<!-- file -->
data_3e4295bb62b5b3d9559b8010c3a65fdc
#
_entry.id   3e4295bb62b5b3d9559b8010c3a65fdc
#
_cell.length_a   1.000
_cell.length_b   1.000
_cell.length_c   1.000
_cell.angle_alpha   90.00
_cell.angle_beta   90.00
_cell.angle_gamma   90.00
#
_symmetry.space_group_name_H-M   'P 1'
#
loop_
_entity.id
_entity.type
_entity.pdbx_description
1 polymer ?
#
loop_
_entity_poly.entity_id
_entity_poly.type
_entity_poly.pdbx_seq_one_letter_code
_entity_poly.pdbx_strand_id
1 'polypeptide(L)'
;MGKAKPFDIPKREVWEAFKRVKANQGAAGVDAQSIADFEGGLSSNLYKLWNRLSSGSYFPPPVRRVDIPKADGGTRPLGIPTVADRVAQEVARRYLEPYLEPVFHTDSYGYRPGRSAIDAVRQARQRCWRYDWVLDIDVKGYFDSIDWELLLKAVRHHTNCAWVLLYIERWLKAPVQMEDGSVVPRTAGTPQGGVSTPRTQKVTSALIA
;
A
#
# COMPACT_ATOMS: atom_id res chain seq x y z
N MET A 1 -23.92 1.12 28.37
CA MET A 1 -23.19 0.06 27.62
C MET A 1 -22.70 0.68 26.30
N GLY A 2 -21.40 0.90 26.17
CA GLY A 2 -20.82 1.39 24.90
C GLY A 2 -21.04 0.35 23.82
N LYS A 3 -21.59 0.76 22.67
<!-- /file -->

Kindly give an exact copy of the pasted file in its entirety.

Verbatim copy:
data_3e4295bb62b5b3d9559b8010c3a65fdc
#
_entry.id   3e4295bb62b5b3d9559b8010c3a65fdc
#
_cell.length_a   1.000
_cell.length_b   1.000
_cell.length_c   1.000
_cell.angle_alpha   90.00
_cell.angle_beta   90.00
_cell.angle_gamma   90.00
#
_symmetry.space_group_name_H-M   'P 1'
#
loop_
_entity.id
_entity.type
_entity.pdbx_description
1 polymer ?
#
loop_
_entity_poly.entity_id
_entity_poly.type
_entity_poly.pdbx_seq_one_letter_code
_entity_poly.pdbx_strand_id
1 'polypeptide(L)'
;MGKAKPFDIPKREVWEAFKRVKANQGAAGVDAQSIADFEGGLSSNLYKLWNRLSSGSYFPPPVRRVDIPKADGGTRPLGIPTVADRVAQEVARRYLEPYLEPVFHTDSYGYRPGRSAIDAVRQARQRCWRYDWVLDIDVKGYFDSIDWELLLKAVRHHTNCAWVLLYIERWLKAPVQMEDGSVVPRTAGTPQGGVSTPRTQKVTSALIA
;
A
#
# COMPACT_ATOMS: atom_id res chain seq x y z
N MET A 1 -23.92 1.12 28.37
CA MET A 1 -23.19 0.06 27.62
C MET A 1 -22.70 0.68 26.30
N GLY A 2 -21.40 0.90 26.17
CA GLY A 2 -20.82 1.39 24.90
C GLY A 2 -21.04 0.35 23.82
N LYS A 3 -21.59 0.76 22.67